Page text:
When it comes to being charitable, it’s never to early to start. In fact, some benefactors can be as young as 5-years-old, like prodigy painter Cassie Gee. For this 10-year-old deaf boy, what started as a lesson in responsibility became a fundraising initiative for other deaf children.
“When my dog ate my hearing aids, I kind of learned how important it is and I kind of felt bad for the other people who might [not be able to replace theirs],” [said] Braden Baker.
Baker lost his hearing aids to family dog Chewy twice, and has since been more diligent in keeping them safe. The troublesome encounter encouraged him to set up a GoFundMe page, which raised $15,000 in a single month. Baker donated the money to Oticon Hearing Foundation.
“We could not be more thankful for his generosity and determination,” the foundation, who’s mission is to improve hearing care worldwide, said on their official Facebook page.
Because of kids like Baker, the fact that our future lies in the hands of the new generation isn’t such a scary thought.
I have to commend the hearing-impaired. While the gift of sound eludes them, they are articulate in an entirely different language (which dogs can learn, by the way). Technology is helping to close the gap between the hearing and non-hearing with translating devices. This time around, Apple is happy to help and is launching a pretty high-tech hearing aid.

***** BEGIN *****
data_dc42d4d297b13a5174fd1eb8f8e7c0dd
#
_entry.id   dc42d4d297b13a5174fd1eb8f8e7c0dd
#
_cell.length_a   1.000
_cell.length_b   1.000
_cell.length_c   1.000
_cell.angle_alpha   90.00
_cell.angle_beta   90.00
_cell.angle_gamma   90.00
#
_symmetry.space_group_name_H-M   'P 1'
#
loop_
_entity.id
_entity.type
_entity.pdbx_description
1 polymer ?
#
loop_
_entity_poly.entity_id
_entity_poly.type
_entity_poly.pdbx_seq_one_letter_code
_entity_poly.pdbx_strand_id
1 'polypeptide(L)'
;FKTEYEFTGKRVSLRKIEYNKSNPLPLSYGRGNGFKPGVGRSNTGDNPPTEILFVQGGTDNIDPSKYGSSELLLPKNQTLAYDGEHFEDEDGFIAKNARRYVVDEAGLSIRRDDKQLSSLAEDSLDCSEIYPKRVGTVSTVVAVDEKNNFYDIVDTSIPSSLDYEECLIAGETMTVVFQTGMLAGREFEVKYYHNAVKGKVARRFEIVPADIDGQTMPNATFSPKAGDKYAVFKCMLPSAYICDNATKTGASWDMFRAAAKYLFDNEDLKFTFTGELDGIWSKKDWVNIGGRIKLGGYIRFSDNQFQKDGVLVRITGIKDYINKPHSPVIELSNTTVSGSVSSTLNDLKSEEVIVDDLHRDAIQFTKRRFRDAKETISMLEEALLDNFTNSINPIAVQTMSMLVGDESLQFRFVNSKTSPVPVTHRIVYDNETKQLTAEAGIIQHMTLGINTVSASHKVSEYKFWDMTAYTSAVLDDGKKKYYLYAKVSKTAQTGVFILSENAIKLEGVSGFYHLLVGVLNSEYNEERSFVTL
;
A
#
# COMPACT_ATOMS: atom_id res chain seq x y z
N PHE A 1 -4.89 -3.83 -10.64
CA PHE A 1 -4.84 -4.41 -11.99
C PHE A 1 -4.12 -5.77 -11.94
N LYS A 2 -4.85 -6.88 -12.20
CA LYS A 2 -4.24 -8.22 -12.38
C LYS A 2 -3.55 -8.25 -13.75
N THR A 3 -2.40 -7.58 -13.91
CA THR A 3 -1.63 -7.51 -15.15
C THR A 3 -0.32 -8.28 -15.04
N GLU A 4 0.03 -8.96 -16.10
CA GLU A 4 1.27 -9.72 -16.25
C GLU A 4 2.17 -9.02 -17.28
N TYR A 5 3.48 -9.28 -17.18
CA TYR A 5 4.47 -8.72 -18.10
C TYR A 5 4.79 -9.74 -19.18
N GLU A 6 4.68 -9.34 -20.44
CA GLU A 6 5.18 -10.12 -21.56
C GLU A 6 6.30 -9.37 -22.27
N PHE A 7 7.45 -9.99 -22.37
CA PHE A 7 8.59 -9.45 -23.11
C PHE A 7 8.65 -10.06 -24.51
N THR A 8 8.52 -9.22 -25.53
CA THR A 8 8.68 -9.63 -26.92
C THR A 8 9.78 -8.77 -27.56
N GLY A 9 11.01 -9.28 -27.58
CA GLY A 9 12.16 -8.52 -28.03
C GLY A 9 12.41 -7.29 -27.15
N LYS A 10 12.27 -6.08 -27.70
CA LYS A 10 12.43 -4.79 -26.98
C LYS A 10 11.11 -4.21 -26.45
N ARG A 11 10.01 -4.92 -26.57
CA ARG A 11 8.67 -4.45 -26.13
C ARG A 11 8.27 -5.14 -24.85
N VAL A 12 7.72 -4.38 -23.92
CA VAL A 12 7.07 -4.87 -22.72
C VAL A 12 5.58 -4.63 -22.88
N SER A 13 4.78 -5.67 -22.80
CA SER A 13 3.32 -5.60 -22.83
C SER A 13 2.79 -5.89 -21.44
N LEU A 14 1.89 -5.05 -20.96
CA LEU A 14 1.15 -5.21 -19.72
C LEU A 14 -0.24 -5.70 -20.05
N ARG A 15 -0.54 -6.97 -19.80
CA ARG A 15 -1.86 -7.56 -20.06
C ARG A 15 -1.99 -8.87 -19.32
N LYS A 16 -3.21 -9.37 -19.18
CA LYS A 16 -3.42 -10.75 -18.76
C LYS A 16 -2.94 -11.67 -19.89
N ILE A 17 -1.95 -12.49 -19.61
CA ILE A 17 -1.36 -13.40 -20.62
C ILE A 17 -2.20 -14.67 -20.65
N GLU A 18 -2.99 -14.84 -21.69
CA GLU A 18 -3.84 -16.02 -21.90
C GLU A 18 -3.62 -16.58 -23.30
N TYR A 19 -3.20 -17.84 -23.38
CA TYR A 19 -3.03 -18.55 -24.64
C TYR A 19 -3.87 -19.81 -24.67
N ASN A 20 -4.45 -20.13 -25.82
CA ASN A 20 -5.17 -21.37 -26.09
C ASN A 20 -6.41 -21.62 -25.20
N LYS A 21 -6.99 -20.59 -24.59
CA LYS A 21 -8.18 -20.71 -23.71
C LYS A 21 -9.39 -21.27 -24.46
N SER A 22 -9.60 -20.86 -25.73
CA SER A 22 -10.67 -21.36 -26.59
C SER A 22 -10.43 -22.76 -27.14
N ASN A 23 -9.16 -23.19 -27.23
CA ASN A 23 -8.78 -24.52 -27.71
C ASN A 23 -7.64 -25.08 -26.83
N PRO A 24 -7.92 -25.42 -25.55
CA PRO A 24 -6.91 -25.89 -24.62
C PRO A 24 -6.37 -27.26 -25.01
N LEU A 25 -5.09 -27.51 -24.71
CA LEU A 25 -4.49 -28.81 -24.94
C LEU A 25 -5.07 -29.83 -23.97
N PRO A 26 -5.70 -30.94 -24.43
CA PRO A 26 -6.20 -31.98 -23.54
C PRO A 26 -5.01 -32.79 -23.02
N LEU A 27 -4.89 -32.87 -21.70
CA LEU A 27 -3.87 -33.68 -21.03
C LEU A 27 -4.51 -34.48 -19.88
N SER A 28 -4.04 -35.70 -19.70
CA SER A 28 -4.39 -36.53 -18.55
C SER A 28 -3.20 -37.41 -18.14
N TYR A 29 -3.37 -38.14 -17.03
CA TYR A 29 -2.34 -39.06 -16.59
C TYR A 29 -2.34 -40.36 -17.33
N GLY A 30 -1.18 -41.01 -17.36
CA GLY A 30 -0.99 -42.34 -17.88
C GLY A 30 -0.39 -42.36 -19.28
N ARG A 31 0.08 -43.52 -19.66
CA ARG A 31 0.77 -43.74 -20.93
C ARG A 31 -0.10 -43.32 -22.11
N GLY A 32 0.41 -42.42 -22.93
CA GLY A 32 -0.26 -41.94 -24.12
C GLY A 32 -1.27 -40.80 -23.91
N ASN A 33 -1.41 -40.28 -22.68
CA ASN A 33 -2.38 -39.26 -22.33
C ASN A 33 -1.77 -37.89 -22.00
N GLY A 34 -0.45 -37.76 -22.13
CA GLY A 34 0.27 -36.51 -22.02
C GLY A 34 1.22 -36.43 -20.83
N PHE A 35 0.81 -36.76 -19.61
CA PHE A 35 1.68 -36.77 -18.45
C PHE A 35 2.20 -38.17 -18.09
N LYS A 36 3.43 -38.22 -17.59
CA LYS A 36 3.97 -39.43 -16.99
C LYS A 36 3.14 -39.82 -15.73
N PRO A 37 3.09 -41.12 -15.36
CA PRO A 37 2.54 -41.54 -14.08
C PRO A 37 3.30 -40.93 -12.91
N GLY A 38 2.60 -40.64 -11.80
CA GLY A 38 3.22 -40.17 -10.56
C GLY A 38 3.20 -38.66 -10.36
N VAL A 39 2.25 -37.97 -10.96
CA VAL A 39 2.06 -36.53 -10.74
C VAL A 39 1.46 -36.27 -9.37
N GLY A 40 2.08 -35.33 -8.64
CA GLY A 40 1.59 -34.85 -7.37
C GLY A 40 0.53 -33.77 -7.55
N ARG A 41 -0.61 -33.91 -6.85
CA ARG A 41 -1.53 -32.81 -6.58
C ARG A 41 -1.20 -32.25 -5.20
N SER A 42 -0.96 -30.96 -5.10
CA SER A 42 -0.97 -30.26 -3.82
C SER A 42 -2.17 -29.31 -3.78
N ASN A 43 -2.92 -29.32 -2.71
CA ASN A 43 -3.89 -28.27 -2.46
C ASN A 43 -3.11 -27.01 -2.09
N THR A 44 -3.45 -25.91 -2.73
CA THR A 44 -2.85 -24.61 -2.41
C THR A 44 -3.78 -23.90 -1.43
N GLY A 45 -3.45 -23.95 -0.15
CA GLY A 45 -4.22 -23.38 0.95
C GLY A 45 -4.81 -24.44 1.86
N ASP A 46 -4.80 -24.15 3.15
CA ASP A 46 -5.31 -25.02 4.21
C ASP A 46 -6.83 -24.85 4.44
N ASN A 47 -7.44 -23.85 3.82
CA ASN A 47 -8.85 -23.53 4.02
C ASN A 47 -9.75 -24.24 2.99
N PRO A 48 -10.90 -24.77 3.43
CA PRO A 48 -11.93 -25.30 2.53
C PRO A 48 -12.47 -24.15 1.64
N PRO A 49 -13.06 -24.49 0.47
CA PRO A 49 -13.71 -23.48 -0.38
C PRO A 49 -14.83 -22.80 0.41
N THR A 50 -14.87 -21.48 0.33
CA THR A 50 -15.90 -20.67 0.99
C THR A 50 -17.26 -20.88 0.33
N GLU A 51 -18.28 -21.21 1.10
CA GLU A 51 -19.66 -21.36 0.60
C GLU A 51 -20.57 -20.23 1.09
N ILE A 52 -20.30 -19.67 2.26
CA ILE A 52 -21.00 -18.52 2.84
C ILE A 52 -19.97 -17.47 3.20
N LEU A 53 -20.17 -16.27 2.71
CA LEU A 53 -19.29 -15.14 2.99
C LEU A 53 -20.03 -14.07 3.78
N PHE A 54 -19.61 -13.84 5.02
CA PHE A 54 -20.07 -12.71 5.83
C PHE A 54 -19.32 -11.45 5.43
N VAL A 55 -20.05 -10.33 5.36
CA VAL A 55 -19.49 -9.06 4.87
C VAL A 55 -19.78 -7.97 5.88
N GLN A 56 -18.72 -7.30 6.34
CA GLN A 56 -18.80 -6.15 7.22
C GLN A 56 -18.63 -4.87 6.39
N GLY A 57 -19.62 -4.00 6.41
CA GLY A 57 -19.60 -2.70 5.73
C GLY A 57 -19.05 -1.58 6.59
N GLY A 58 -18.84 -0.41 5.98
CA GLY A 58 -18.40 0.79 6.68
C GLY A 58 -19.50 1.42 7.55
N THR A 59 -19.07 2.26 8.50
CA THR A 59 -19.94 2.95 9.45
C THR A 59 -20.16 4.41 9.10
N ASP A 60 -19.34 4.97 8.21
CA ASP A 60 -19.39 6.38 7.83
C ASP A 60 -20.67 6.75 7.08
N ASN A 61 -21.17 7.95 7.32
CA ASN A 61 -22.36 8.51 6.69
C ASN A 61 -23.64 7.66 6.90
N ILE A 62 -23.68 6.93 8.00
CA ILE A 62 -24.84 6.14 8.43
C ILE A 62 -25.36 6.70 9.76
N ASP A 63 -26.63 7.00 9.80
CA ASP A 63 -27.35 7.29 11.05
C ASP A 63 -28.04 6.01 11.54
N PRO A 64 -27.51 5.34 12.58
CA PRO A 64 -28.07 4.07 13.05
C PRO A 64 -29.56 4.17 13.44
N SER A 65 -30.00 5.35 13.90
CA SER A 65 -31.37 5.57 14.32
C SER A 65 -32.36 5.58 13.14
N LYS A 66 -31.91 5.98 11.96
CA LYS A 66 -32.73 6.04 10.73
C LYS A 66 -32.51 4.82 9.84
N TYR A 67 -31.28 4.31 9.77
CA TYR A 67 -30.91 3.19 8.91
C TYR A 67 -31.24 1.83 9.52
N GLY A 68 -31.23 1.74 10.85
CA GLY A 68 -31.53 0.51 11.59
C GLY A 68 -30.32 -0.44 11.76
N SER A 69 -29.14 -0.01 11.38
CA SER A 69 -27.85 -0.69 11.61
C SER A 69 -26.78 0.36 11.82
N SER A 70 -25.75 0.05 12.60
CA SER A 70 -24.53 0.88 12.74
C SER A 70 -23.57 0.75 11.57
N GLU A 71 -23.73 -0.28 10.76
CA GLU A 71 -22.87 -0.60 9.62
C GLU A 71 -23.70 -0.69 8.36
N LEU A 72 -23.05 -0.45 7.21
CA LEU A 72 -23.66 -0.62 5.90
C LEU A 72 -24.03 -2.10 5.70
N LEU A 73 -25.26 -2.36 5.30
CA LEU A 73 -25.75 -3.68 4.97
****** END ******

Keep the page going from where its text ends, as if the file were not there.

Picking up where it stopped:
Those using the system can not only get phone calls directly routed inside their skulls, but also stream music, podcasts, audio books, movie soundtracks, and even Siri—all straight to the implant.
The concept stemmed from the average deaf person’s struggle to answer phone calls. To avoid bulky, wired devices, Apple pushed Bluetooth technologies even further.
“We spent a lot of time tuning our solution to meet the requirements of the battery technology used in the hearing aids and cochlear implants.”
Apple’s system also supports a bimodal setup, in which sound can come from either an aid or implant. There is even a feature for lost implants. Most importantly, the system does not drain the iPhone’s battery, which most add-ons tend to do.
To solve the huge problem of streaming high-quality audio without quickly draining the tiny zinc batteries in hearing aids, Apple had previously developed a new technology called Bluetooth LEA, or Low Energy Audio.
Looks like another win for technology.